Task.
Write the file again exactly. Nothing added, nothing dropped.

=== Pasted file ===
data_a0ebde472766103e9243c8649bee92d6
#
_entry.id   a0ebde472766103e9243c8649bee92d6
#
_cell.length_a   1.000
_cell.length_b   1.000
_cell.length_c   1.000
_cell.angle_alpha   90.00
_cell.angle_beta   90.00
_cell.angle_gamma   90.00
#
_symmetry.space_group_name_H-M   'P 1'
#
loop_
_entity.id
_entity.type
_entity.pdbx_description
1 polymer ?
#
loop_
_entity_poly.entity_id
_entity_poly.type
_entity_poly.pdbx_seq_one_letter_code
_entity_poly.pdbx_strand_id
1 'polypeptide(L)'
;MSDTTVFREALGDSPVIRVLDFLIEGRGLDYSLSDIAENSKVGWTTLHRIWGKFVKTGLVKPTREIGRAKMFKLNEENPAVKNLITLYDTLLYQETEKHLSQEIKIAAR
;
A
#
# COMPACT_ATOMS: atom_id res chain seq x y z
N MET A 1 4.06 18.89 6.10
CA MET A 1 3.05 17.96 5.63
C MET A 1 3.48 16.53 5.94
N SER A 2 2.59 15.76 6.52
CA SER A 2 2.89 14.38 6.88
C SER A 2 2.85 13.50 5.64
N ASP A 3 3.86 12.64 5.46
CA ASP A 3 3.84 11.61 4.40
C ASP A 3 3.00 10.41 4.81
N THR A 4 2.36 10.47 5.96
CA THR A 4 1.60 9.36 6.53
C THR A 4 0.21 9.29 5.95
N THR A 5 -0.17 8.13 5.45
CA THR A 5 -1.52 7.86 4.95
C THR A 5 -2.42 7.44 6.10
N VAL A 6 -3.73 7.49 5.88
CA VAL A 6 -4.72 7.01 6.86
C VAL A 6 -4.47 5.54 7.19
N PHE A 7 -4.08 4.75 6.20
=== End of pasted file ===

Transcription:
data_a0ebde472766103e9243c8649bee92d6
#
_entry.id   a0ebde472766103e9243c8649bee92d6
#
_cell.length_a   1.000
_cell.length_b   1.000
_cell.length_c   1.000
_cell.angle_alpha   90.00
_cell.angle_beta   90.00
_cell.angle_gamma   90.00
#
_symmetry.space_group_name_H-M   'P 1'
#
loop_
_entity.id
_entity.type
_entity.pdbx_description
1 polymer ?
#
loop_
_entity_poly.entity_id
_entity_poly.type
_entity_poly.pdbx_seq_one_letter_code
_entity_poly.pdbx_strand_id
1 'polypeptide(L)'
;MSDTTVFREALGDSPVIRVLDFLIEGRGLDYSLSDIAENSKVGWTTLHRIWGKFVKTGLVKPTREIGRAKMFKLNEENPAVKNLITLYDTLLYQETEKHLSQEIKIAAR
;
A
#
# COMPACT_ATOMS: atom_id res chain seq x y z
N MET A 1 4.06 18.89 6.10
CA MET A 1 3.05 17.96 5.63
C MET A 1 3.48 16.53 5.94
N SER A 2 2.59 15.76 6.52
CA SER A 2 2.89 14.38 6.88
C SER A 2 2.85 13.50 5.64
N ASP A 3 3.86 12.64 5.46
CA ASP A 3 3.84 11.61 4.40
C ASP A 3 3.00 10.41 4.81
N THR A 4 2.36 10.47 5.96
CA THR A 4 1.60 9.36 6.53
C THR A 4 0.21 9.29 5.95
N THR A 5 -0.17 8.13 5.45
CA THR A 5 -1.52 7.86 4.95
C THR A 5 -2.42 7.44 6.10
N VAL A 6 -3.73 7.49 5.88
CA VAL A 6 -4.72 7.01 6.86
C VAL A 6 -4.47 5.54 7.19
N PHE A 7 -4.08 4.75 6.20